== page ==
I totally agree that it’s time to advance treatment, Endo seems rather comfortable right where we’re at though :face_with_raised_eyebrow: I’m working too hard to get the numbers I’m seeing.

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About the weight training, it never raised me before, but things could well have changed since I tested my responses to it. I’m going today & will go ahead and have a look at my numbers. I actually used to lower my average bg’s over the course of workout day & rest day, waning after day 3.

As far as getting more info with the Abbott Libre, I’ve got all the information I need, it just doesn’t have the same effect on my endo, as it does me :face_with_raised_eyebrow:

I happened to have caught the current pattern, by testing every 1-2 hours, from the time I wake up to the time I go to sleep, for several days. I have plenty of strips, though my fingertips are calloused now =P

Thanks for the input though, I can see where it can be useful! Had I not done all that testing these past few days, it would have been an awesome tool. I’m all about objective data :wink:

That medical attitude is the one that sets my hair on fire. “Let’s wait until it gets worse, then we’ll try something stronger. But only a little bit stronger, not something that would solve the problem once and for all.”

Wait for what? AAAARGH!!

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insulin should only be used with low insulin levels, not high A1c from insulin resistance. This will only make the situation worse, by getting in the more resistance, more insulin loop. The c-peptide test will tell you what is going on. Your bathroom scales are a cheap way of telling if you are insulin resistant or insulin deficient.

I think with an A1c of 5.5% on 1500 met and low carb, your dr is doing the right thing.

It’s an absurd response, I agree :disappointed: and absolutely unacceptable to me.

In reference to my 5.5% a1c, waking up at 130mg/dl and staying there till bed time is.not.normal.

It indicates to me that something is wrong & I’m not shy about saying so.

Expecially when my total carb allotment for the day is less than 20g, and my given activity level.

Update:
In a panic, I increased my daily activity level by 5k steps before I start work at 11am, I’m a dog walker :grimacing: giving me a grand total of 15k steps per day (minimum)

I started having a 4oz glass of white wine at bedtime or with dinner & have been rewarded with lower fbg

Lastly, I began taking a very expensive metformin er dose of 2g/day…the expensive part is another story altogether. I used to pay 9$ for 3 month supply of 750mg met, now, my generic met at 1g tablets, the same 3 month supply is 435$ out of pocket :confused:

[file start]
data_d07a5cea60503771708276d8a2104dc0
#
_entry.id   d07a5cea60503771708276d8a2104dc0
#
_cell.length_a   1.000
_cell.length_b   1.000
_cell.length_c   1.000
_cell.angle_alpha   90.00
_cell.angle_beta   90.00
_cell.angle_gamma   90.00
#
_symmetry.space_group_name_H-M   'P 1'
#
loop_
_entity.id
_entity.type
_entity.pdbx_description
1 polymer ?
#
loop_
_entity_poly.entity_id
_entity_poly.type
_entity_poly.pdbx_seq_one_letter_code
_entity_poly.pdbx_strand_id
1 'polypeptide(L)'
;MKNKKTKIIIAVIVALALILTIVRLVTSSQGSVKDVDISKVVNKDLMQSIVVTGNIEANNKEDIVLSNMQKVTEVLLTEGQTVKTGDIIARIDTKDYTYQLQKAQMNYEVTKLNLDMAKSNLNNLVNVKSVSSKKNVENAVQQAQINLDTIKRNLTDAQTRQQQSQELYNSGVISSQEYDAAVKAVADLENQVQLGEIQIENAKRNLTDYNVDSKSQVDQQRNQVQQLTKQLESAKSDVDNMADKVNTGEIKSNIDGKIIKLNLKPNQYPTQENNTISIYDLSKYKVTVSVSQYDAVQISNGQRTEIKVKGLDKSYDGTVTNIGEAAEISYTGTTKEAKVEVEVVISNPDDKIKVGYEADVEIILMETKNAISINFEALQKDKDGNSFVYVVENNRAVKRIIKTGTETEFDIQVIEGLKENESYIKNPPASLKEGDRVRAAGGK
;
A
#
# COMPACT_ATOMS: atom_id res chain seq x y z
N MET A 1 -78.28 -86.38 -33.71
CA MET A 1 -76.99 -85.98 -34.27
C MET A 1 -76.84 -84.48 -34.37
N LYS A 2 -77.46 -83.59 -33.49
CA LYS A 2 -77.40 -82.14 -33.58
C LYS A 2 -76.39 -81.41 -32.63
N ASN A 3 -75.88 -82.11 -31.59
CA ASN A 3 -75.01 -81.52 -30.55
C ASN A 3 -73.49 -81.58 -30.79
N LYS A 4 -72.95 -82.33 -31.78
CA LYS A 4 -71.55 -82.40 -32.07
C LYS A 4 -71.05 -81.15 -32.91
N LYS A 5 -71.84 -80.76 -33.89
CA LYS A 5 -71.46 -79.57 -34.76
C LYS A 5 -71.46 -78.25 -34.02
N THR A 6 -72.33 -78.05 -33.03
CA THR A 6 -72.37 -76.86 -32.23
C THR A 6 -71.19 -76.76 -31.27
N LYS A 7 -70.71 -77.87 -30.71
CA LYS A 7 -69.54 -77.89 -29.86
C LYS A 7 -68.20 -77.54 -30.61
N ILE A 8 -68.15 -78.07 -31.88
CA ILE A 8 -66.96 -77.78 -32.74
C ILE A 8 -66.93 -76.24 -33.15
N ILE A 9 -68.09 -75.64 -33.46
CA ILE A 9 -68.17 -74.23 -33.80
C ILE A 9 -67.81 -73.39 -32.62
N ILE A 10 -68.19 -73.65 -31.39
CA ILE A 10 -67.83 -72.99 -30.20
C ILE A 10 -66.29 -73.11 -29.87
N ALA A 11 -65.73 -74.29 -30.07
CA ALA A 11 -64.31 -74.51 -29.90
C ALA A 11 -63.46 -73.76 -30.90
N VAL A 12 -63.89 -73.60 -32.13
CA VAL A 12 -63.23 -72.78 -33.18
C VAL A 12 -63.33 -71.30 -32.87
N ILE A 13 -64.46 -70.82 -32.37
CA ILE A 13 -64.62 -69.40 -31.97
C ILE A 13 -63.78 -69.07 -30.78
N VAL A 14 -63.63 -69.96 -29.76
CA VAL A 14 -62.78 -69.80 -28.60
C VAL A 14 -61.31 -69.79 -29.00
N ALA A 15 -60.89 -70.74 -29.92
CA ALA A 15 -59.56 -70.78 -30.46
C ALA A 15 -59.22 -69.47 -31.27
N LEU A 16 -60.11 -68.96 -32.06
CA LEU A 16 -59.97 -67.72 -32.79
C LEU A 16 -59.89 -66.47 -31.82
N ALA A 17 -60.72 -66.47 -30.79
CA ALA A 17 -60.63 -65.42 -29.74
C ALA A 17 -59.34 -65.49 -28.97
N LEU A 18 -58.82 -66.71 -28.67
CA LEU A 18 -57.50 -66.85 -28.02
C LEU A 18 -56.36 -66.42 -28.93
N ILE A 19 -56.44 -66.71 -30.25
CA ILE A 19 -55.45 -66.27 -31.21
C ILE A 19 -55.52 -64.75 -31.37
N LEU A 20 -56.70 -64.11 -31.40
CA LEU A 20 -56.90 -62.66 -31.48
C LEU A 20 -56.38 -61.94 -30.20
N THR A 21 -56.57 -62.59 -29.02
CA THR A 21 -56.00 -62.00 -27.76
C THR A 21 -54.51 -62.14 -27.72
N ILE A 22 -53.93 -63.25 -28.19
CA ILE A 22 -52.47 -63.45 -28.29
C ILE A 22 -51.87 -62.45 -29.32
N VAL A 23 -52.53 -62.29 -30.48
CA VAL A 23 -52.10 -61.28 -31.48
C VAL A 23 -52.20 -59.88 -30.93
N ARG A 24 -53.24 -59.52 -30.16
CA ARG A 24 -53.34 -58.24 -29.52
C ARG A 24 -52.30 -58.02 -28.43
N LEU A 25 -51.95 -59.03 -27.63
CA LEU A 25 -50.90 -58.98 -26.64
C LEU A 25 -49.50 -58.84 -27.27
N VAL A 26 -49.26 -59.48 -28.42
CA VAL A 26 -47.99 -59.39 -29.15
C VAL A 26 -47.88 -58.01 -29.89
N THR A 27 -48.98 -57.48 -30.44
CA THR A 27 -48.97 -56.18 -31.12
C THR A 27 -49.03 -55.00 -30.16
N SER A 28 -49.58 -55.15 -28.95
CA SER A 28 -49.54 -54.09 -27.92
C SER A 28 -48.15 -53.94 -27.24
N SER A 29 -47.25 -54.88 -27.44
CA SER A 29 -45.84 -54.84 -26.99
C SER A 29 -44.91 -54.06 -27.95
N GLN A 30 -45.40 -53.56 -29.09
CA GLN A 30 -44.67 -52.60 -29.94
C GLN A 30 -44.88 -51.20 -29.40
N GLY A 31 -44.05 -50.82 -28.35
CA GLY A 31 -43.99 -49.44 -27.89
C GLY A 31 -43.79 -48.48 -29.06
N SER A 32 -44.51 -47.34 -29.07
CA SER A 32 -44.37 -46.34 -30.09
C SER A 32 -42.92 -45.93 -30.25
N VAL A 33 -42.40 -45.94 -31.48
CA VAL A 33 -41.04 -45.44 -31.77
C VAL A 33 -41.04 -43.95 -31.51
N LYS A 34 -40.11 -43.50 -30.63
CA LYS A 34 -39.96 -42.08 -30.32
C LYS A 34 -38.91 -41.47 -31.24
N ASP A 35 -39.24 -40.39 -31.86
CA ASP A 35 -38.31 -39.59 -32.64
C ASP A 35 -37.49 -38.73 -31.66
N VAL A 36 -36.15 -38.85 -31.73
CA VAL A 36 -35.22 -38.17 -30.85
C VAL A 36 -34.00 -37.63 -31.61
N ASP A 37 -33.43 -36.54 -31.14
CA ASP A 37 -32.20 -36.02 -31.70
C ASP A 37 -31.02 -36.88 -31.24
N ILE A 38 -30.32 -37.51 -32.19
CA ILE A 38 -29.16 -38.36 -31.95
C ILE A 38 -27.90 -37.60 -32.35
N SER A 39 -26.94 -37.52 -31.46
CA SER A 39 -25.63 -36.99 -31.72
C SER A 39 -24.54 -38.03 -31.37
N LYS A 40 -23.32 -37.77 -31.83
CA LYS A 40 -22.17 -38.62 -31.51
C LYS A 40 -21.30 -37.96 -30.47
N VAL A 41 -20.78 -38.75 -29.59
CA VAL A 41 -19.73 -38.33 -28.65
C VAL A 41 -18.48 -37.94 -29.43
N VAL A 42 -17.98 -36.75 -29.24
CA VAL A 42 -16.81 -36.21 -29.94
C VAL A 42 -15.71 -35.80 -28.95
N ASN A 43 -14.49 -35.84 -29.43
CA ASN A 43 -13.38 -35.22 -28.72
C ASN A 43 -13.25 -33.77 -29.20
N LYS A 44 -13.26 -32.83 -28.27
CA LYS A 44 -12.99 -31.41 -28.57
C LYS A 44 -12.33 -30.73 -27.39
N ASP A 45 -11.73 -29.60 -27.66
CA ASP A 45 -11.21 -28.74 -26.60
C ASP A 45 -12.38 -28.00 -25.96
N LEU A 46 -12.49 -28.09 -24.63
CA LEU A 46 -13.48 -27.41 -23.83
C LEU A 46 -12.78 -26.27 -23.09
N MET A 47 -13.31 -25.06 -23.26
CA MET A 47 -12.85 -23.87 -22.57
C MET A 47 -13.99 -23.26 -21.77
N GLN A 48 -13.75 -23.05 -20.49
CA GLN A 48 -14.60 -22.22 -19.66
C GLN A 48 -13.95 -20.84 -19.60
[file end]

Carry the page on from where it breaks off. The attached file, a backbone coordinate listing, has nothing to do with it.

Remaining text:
However, not worrying about the cost for now, as I am finally seeing encouraging, but predictable reduction in numbers.

Standard deviation today was 2 :laughing:, fbg 109, never rose above 119 all day. The improvements started with the change in meds & increase in activity a couple of days ago. Not sure how long I can keep up the pace, but I have no intention of slowing down :roll_eyes:

Each day my numbers are decreasing & becoming less volatile. Well, I’m off to the gym now, time to pick up things & put them down :roll_eyes::grin::sunglasses:

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Whoah… I’m on a generic XR metformin that only costs me about $40 out of pocket every three months. Is there a reason why you couldn’t use a generic extended release formulation? I think there are a couple of formulations out there, might be worth checking into.

But…the rest of that news is great! Sounds like you’re doing much better :slight_smile: I’m experiencing my current “travel season FBG” annoyances. When fall comes around and I’m flying every other week, my FBG goes all to hell. Part of this is because I find it much more difficult to control my food intake precisely while traveling, and part of it is because my BG gets super whacky when my sleep pattern gets disrupted.

Keep picking up those things! BTW, do you do squats and deadlifts? I’ve found that they are absolutely the most effective activities I can do (other than power snatch and sprinting) to deplete both muscle and then liver glycogen. Definitely get a workout bump in BG, but it drops afterwards and stays nice and flat for about 36 hours (for me).

I’ve seen others say in the past that using 2 of the 1g tablets daily was far more expensive than using 4 of the 500mg tablets. You might want to check that out.